WARNING: The following article contains spoilers for M. Night Shyamalan’s Old
It took me longer than I would like to admit to come up with a title to this text that wouldn’t immediately ruin the film for anyone who has not seen Old yet. And although I think did a good enough job in remaining slightly vague while still making sure the title corresponds to what I wanted to touch on, something tells me (based on the dwindling conversation surrounding the film and the negative word-of-mouth extinguishing the film’s presence in the zeitgeist) that there aren’t many people left in the world who would care that much anyway.
Film directors have inserted themselves into their work ever since they figured out that somebody else was able to keep the camera rolling. In fact, quite a few have become known for doing so (you can find a more or less comprehensive Wikipedia list here). While most of these instances of director cameos are barely noticeable and can be easily filed as interesting curiosities to bring up during a podcast recording, some filmmakers have become well-known for sliding themselves into the frame. Naturally, the go-to example is Alfred Hitchcock who did this in the vast majority of his features (again, a comprehensive Wikipedia list is a great resource), but even the most vaguely informed movie-goer would be able to name Quentin Tarantino, Steven Spielberg, Richard Donner or Martin Scorsese as filmmakers known to have appeared in front of the camera in their own movies for a brief moment in time.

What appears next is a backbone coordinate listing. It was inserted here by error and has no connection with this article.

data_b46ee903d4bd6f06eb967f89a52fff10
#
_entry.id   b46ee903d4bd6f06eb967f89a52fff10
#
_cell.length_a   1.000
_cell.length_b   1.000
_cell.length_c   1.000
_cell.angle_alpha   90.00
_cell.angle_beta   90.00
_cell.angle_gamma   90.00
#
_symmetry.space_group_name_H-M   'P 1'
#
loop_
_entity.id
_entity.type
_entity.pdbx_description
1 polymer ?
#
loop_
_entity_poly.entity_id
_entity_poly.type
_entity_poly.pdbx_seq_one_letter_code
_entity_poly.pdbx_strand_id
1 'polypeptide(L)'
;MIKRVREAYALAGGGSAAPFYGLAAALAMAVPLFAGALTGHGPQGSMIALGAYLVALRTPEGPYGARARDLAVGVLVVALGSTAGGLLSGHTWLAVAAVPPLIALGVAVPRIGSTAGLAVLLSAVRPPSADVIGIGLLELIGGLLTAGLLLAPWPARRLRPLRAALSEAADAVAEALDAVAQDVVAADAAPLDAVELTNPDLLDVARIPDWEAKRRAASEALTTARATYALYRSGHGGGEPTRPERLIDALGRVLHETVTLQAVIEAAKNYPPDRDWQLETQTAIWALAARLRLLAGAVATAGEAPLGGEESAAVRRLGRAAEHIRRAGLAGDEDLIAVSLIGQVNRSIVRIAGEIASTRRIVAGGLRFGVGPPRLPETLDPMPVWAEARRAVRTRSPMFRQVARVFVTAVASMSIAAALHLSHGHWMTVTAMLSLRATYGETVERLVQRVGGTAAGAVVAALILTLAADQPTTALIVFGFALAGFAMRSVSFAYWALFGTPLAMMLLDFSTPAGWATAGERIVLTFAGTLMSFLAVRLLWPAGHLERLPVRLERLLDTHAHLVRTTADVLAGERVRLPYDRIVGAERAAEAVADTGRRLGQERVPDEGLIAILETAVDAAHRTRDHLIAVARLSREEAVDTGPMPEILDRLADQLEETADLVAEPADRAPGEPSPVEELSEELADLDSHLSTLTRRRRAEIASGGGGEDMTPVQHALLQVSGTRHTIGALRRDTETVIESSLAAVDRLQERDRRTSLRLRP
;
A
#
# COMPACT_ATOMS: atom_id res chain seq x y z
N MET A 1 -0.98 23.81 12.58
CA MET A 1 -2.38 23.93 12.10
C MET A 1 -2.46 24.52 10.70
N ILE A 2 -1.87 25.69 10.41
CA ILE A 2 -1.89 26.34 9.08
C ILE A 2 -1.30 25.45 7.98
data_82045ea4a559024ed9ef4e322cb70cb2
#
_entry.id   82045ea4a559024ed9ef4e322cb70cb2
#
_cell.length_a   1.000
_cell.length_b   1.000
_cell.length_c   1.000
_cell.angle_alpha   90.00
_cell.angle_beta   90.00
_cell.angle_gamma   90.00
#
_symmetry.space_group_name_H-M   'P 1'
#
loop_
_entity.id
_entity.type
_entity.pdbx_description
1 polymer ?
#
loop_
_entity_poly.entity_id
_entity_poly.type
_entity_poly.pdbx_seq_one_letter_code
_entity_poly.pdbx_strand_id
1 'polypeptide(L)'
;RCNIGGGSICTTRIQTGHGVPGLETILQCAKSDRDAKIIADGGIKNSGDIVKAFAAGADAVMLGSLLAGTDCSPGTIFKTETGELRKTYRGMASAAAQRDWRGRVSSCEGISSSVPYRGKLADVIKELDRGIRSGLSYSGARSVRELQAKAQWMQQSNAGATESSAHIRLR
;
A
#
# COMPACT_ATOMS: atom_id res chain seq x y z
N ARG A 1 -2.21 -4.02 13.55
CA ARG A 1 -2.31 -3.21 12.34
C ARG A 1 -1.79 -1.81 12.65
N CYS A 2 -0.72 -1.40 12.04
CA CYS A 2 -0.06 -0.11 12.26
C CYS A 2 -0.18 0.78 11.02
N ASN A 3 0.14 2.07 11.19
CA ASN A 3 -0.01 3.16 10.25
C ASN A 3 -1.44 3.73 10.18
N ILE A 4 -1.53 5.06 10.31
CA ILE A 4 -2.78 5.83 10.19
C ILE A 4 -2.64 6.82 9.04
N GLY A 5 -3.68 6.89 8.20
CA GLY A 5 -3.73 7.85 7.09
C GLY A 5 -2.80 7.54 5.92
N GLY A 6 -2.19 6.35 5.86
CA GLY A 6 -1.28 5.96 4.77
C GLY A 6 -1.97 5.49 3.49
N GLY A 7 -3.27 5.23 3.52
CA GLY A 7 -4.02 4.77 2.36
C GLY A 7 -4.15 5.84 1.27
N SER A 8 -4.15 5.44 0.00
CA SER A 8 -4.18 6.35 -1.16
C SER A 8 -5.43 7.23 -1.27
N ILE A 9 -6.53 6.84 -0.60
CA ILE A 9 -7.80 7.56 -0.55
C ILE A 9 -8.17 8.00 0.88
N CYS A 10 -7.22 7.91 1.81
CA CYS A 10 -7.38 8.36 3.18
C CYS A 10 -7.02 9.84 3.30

I don’t think we often tie in the topics of what we cover on the show to a theatrical release. The closest we have ever come to acknowledging the outside world (though I might be wrong) was when we talked about Solo – A Star Wars Story around May the 4th and Alien 3around April the 26th. But that’s about it. This time we made a conscious choice to tether ourselves to the discourse surrounding the release of Old (brief as it may be in the grand scheme of things) and decided to have a conversation about M. Night Shyamalan’s The Village.